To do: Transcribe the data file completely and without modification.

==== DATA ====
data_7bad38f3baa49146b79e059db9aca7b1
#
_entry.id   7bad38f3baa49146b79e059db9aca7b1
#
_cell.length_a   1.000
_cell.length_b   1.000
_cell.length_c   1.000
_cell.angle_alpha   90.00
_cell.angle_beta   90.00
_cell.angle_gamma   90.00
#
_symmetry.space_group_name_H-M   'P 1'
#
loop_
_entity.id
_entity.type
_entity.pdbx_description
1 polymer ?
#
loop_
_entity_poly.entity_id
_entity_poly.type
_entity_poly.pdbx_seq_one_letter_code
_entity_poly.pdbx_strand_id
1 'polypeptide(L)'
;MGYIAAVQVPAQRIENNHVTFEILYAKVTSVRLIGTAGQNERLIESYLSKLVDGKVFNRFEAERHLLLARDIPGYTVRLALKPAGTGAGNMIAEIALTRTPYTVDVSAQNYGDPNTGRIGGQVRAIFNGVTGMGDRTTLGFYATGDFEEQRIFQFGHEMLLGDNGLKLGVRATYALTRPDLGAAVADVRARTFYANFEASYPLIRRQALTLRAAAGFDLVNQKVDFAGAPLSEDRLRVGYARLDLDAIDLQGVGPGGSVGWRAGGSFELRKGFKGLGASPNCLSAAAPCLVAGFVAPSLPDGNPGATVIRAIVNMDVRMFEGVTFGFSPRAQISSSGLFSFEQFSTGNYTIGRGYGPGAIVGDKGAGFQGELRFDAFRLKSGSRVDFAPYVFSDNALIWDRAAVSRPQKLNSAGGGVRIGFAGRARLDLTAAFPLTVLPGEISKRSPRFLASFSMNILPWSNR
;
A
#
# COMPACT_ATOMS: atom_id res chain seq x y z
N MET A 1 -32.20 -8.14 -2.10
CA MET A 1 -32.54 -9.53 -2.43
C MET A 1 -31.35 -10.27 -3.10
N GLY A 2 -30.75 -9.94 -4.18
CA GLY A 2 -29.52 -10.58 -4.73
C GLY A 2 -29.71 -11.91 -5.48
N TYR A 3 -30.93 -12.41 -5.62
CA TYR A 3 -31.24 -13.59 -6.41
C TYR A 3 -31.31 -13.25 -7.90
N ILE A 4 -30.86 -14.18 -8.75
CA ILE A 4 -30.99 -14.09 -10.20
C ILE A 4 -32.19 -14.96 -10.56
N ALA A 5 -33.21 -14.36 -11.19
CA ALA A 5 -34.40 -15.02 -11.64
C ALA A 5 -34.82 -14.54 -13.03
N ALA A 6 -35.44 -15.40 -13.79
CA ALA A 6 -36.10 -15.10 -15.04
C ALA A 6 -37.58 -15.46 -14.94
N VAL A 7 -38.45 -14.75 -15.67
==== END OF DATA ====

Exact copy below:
data_7bad38f3baa49146b79e059db9aca7b1
#
_entry.id   7bad38f3baa49146b79e059db9aca7b1
#
_cell.length_a   1.000
_cell.length_b   1.000
_cell.length_c   1.000
_cell.angle_alpha   90.00
_cell.angle_beta   90.00
_cell.angle_gamma   90.00
#
_symmetry.space_group_name_H-M   'P 1'
#
loop_
_entity.id
_entity.type
_entity.pdbx_description
1 polymer ?
#
loop_
_entity_poly.entity_id
_entity_poly.type
_entity_poly.pdbx_seq_one_letter_code
_entity_poly.pdbx_strand_id
1 'polypeptide(L)'
;MGYIAAVQVPAQRIENNHVTFEILYAKVTSVRLIGTAGQNERLIESYLSKLVDGKVFNRFEAERHLLLARDIPGYTVRLALKPAGTGAGNMIAEIALTRTPYTVDVSAQNYGDPNTGRIGGQVRAIFNGVTGMGDRTTLGFYATGDFEEQRIFQFGHEMLLGDNGLKLGVRATYALTRPDLGAAVADVRARTFYANFEASYPLIRRQALTLRAAAGFDLVNQKVDFAGAPLSEDRLRVGYARLDLDAIDLQGVGPGGSVGWRAGGSFELRKGFKGLGASPNCLSAAAPCLVAGFVAPSLPDGNPGATVIRAIVNMDVRMFEGVTFGFSPRAQISSSGLFSFEQFSTGNYTIGRGYGPGAIVGDKGAGFQGELRFDAFRLKSGSRVDFAPYVFSDNALIWDRAAVSRPQKLNSAGGGVRIGFAGRARLDLTAAFPLTVLPGEISKRSPRFLASFSMNILPWSNR
;
A
#
# COMPACT_ATOMS: atom_id res chain seq x y z
N MET A 1 -32.20 -8.14 -2.10
CA MET A 1 -32.54 -9.53 -2.43
C MET A 1 -31.35 -10.27 -3.10
N GLY A 2 -30.75 -9.94 -4.18
CA GLY A 2 -29.52 -10.58 -4.73
C GLY A 2 -29.71 -11.91 -5.48
N TYR A 3 -30.93 -12.41 -5.62
CA TYR A 3 -31.24 -13.59 -6.41
C TYR A 3 -31.31 -13.25 -7.90
N ILE A 4 -30.86 -14.18 -8.75
CA ILE A 4 -30.99 -14.09 -10.20
C ILE A 4 -32.19 -14.96 -10.56
N ALA A 5 -33.21 -14.36 -11.19
CA ALA A 5 -34.40 -15.02 -11.64
C ALA A 5 -34.82 -14.54 -13.03
N ALA A 6 -35.44 -15.40 -13.79
CA ALA A 6 -36.10 -15.10 -15.04
C ALA A 6 -37.58 -15.46 -14.94
N VAL A 7 -38.45 -14.75 -15.67